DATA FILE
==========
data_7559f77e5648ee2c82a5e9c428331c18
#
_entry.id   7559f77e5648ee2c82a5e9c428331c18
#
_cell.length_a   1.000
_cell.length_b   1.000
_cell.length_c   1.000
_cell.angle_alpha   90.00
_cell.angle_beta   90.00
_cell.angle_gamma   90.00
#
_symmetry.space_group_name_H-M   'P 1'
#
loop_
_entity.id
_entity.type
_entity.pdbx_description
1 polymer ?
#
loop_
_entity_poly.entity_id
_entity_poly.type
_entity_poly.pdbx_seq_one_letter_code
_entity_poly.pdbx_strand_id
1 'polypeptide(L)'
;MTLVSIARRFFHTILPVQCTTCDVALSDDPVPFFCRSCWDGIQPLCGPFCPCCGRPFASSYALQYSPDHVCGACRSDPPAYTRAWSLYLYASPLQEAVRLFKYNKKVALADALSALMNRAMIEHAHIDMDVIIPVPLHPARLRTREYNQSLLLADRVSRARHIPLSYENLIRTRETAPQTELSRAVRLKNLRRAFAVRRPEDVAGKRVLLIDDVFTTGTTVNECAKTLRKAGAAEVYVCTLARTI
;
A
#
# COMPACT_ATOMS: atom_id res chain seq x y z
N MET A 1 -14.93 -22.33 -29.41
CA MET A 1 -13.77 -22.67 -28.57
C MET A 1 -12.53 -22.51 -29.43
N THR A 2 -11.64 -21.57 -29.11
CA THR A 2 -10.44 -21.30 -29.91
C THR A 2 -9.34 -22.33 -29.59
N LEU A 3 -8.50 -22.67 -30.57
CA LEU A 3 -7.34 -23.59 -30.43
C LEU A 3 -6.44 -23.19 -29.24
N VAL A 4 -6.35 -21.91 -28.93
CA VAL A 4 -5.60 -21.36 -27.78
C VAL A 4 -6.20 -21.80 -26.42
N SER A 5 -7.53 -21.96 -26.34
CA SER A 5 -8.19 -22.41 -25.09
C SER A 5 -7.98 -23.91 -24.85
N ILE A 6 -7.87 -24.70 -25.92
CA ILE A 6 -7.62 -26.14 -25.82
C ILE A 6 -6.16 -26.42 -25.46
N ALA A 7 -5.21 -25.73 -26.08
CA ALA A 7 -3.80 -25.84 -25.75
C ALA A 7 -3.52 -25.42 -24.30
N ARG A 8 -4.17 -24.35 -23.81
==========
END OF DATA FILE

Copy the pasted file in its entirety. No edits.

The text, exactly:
data_7559f77e5648ee2c82a5e9c428331c18
#
_entry.id   7559f77e5648ee2c82a5e9c428331c18
#
_cell.length_a   1.000
_cell.length_b   1.000
_cell.length_c   1.000
_cell.angle_alpha   90.00
_cell.angle_beta   90.00
_cell.angle_gamma   90.00
#
_symmetry.space_group_name_H-M   'P 1'
#
loop_
_entity.id
_entity.type
_entity.pdbx_description
1 polymer ?
#
loop_
_entity_poly.entity_id
_entity_poly.type
_entity_poly.pdbx_seq_one_letter_code
_entity_poly.pdbx_strand_id
1 'polypeptide(L)'
;MTLVSIARRFFHTILPVQCTTCDVALSDDPVPFFCRSCWDGIQPLCGPFCPCCGRPFASSYALQYSPDHVCGACRSDPPAYTRAWSLYLYASPLQEAVRLFKYNKKVALADALSALMNRAMIEHAHIDMDVIIPVPLHPARLRTREYNQSLLLADRVSRARHIPLSYENLIRTRETAPQTELSRAVRLKNLRRAFAVRRPEDVAGKRVLLIDDVFTTGTTVNECAKTLRKAGAAEVYVCTLARTI
;
A
#
# COMPACT_ATOMS: atom_id res chain seq x y z
N MET A 1 -14.93 -22.33 -29.41
CA MET A 1 -13.77 -22.67 -28.57
C MET A 1 -12.53 -22.51 -29.43
N THR A 2 -11.64 -21.57 -29.11
CA THR A 2 -10.44 -21.30 -29.91
C THR A 2 -9.34 -22.33 -29.59
N LEU A 3 -8.50 -22.67 -30.57
CA LEU A 3 -7.34 -23.59 -30.43
C LEU A 3 -6.44 -23.19 -29.24
N VAL A 4 -6.35 -21.91 -28.93
CA VAL A 4 -5.60 -21.36 -27.78
C VAL A 4 -6.20 -21.80 -26.42
N SER A 5 -7.53 -21.96 -26.34
CA SER A 5 -8.19 -22.41 -25.09
C SER A 5 -7.98 -23.91 -24.85
N ILE A 6 -7.87 -24.70 -25.92
CA ILE A 6 -7.62 -26.14 -25.82
C ILE A 6 -6.16 -26.42 -25.46
N ALA A 7 -5.21 -25.73 -26.08
CA ALA A 7 -3.80 -25.84 -25.75
C ALA A 7 -3.52 -25.42 -24.30
N ARG A 8 -4.17 -24.35 -23.81